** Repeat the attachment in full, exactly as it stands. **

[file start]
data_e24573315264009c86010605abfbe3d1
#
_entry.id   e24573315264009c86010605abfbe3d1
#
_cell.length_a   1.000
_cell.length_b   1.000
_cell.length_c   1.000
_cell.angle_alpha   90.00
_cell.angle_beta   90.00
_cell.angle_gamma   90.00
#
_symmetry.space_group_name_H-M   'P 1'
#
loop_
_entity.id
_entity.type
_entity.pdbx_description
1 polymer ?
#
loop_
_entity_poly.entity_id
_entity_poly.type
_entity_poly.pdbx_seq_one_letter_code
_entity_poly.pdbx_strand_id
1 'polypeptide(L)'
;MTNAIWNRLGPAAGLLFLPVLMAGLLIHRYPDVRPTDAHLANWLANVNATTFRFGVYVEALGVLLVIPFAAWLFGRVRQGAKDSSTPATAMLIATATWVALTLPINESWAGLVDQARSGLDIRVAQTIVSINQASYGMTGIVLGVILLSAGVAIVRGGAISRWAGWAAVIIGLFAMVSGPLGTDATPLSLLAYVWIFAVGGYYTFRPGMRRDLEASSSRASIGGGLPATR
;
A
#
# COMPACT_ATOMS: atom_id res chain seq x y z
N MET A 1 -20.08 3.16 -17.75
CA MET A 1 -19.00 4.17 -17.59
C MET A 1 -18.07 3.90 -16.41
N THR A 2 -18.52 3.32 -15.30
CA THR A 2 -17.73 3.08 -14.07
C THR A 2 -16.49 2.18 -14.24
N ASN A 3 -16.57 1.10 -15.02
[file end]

data_e24573315264009c86010605abfbe3d1
#
_entry.id   e24573315264009c86010605abfbe3d1
#
_cell.length_a   1.000
_cell.length_b   1.000
_cell.length_c   1.000
_cell.angle_alpha   90.00
_cell.angle_beta   90.00
_cell.angle_gamma   90.00
#
_symmetry.space_group_name_H-M   'P 1'
#
loop_
_entity.id
_entity.type
_entity.pdbx_description
1 polymer ?
#
loop_
_entity_poly.entity_id
_entity_poly.type
_entity_poly.pdbx_seq_one_letter_code
_entity_poly.pdbx_strand_id
1 'polypeptide(L)'
;MTNAIWNRLGPAAGLLFLPVLMAGLLIHRYPDVRPTDAHLANWLANVNATTFRFGVYVEALGVLLVIPFAAWLFGRVRQGAKDSSTPATAMLIATATWVALTLPINESWAGLVDQARSGLDIRVAQTIVSINQASYGMTGIVLGVILLSAGVAIVRGGAISRWAGWAAVIIGLFAMVSGPLGTDATPLSLLAYVWIFAVGGYYTFRPGMRRDLEASSSRASIGGGLPATR
;
A
#
# COMPACT_ATOMS: atom_id res chain seq x y z
N MET A 1 -20.08 3.16 -17.75
CA MET A 1 -19.00 4.17 -17.59
C MET A 1 -18.07 3.90 -16.41
N THR A 2 -18.52 3.32 -15.30
CA THR A 2 -17.73 3.08 -14.07
C THR A 2 -16.49 2.18 -14.24
N ASN A 3 -16.57 1.10 -15.02